Blues signer translates for blues singers

June 05, 2006|by CANDICE BOSELY


Blues Fest regulars who attend the show year after year probably would recognize Nancy Verdier if she passed them on the street, but they might not immediately be able to place her.

Unless, that is, she was moving her hands.

For 10 years, Verdier has been using sign language to interpret the musical acts at the Western Maryland Blues Fest, which ends today.

A sign language interpreter uses his or her hands to convey what is being said to the hearing-impaired, but facial expressions and body language also play a role, Verdier said.


"In music, it's even easier because I can feel the music," she said.

Organizers of the Blues Fest decided to have interpreters present to make the festival accessible to everyone.

"There's a very large deaf population in Washington County and Frederick County and, of course, Blues Fest now draws visitors from farther away," Verdier said.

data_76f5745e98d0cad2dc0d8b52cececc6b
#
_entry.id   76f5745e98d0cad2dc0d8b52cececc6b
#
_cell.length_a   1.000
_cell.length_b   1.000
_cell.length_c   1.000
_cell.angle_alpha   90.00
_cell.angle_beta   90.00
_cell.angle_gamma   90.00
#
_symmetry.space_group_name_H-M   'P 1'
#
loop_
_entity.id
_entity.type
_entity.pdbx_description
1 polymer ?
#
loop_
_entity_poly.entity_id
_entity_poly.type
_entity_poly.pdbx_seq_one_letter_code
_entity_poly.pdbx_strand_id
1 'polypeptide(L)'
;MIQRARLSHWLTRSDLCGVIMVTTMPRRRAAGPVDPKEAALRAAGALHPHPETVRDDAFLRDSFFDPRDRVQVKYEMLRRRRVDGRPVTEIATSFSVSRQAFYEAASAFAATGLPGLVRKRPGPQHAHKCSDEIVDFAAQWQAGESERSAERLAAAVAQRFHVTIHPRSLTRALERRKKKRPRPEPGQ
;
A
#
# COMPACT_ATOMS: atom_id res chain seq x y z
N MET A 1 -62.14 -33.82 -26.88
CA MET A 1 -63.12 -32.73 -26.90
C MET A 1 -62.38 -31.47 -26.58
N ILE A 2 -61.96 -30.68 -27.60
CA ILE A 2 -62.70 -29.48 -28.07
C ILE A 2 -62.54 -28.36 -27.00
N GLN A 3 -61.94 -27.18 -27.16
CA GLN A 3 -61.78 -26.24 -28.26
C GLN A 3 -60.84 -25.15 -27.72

Sometimes, she will see a person in the crowd or outside of the festival's fence communicating with her via sign language.

"They usually say thank you and we're really enjoying ourselves," Verdier said.

Verdier has been a sign language interpreter since 1964.

During Blues Fest, Verdier interprets with Cindy Mease - or her "Blues Sis," as they sign their e-mails to each other. On Saturday, Mease worked one of the festival's stages, while Verdier worked the other.

The interpreters wore headphones as they stood on the stages to the side of the performers.

Verdier also is a blues musician.

Certain patterns make up blues music, and once a budding musician learns those, it's possible to "jam" with just about anyone, said Verdier, who sings and plays keyboards.

"There is just a tremendous kinship," Verdier said. "You can take three total strangers or five total strangers, and everyone shows up with their instruments and you can play together."

Nancy Verdier signs to the crowd Saturday evening at the Western Maryland Blues Fest.

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